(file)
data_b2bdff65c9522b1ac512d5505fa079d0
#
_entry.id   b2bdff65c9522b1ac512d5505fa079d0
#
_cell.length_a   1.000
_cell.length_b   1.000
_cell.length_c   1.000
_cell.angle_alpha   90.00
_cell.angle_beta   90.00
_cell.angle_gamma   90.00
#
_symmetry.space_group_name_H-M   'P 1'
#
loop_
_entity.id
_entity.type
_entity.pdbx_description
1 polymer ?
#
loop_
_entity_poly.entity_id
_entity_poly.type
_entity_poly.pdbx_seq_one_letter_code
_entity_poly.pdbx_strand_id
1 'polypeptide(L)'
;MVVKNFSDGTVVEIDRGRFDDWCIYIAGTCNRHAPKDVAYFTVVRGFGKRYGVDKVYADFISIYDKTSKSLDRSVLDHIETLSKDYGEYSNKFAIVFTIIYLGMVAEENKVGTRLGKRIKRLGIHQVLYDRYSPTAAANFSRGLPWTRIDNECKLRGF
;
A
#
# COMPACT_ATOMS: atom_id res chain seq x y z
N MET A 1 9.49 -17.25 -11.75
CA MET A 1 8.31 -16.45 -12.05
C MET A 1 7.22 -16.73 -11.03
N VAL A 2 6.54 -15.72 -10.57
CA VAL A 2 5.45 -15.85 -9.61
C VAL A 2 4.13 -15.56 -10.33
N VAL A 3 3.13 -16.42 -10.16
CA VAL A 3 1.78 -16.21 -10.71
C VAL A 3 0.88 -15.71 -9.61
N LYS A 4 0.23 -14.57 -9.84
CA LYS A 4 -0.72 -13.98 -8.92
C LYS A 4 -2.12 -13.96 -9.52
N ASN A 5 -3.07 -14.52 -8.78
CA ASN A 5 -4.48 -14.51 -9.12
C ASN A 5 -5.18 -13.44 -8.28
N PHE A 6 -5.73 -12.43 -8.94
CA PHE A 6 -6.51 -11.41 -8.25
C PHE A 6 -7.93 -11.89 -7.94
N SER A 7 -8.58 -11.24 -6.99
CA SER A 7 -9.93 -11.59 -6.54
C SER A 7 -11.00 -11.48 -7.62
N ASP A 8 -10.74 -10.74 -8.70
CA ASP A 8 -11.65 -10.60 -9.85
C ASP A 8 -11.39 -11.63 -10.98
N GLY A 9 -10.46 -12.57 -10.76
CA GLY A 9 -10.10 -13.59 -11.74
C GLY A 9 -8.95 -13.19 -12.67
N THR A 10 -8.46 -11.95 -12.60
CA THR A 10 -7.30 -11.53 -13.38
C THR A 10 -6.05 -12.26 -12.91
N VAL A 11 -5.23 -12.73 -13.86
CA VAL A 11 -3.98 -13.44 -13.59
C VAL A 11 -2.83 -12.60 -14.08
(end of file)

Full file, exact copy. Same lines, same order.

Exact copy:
data_b2bdff65c9522b1ac512d5505fa079d0
#
_entry.id   b2bdff65c9522b1ac512d5505fa079d0
#
_cell.length_a   1.000
_cell.length_b   1.000
_cell.length_c   1.000
_cell.angle_alpha   90.00
_cell.angle_beta   90.00
_cell.angle_gamma   90.00
#
_symmetry.space_group_name_H-M   'P 1'
#
loop_
_entity.id
_entity.type
_entity.pdbx_description
1 polymer ?
#
loop_
_entity_poly.entity_id
_entity_poly.type
_entity_poly.pdbx_seq_one_letter_code
_entity_poly.pdbx_strand_id
1 'polypeptide(L)'
;MVVKNFSDGTVVEIDRGRFDDWCIYIAGTCNRHAPKDVAYFTVVRGFGKRYGVDKVYADFISIYDKTSKSLDRSVLDHIETLSKDYGEYSNKFAIVFTIIYLGMVAEENKVGTRLGKRIKRLGIHQVLYDRYSPTAAANFSRGLPWTRIDNECKLRGF
;
A
#
# COMPACT_ATOMS: atom_id res chain seq x y z
N MET A 1 9.49 -17.25 -11.75
CA MET A 1 8.31 -16.45 -12.05
C MET A 1 7.22 -16.73 -11.03
N VAL A 2 6.54 -15.72 -10.57
CA VAL A 2 5.45 -15.85 -9.61
C VAL A 2 4.13 -15.56 -10.33
N VAL A 3 3.13 -16.42 -10.16
CA VAL A 3 1.78 -16.21 -10.71
C VAL A 3 0.88 -15.71 -9.61
N LYS A 4 0.23 -14.57 -9.84
CA LYS A 4 -0.72 -13.98 -8.92
C LYS A 4 -2.12 -13.96 -9.52
N ASN A 5 -3.07 -14.52 -8.78
CA ASN A 5 -4.48 -14.51 -9.12
C ASN A 5 -5.18 -13.44 -8.28
N PHE A 6 -5.73 -12.43 -8.94
CA PHE A 6 -6.51 -11.41 -8.25
C PHE A 6 -7.93 -11.89 -7.94
N SER A 7 -8.58 -11.24 -6.99
CA SER A 7 -9.93 -11.59 -6.54
C SER A 7 -11.00 -11.48 -7.62
N ASP A 8 -10.74 -10.74 -8.70
CA ASP A 8 -11.65 -10.60 -9.85
C ASP A 8 -11.39 -11.63 -10.98
N GLY A 9 -10.46 -12.57 -10.76
CA GLY A 9 -10.10 -13.59 -11.74
C GLY A 9 -8.95 -13.19 -12.67
N THR A 10 -8.46 -11.95 -12.60
CA THR A 10 -7.30 -11.53 -13.38
C THR A 10 -6.05 -12.26 -12.91
N VAL A 11 -5.23 -12.73 -13.86
CA VAL A 11 -3.98 -13.44 -13.59
C VAL A 11 -2.83 -12.60 -14.08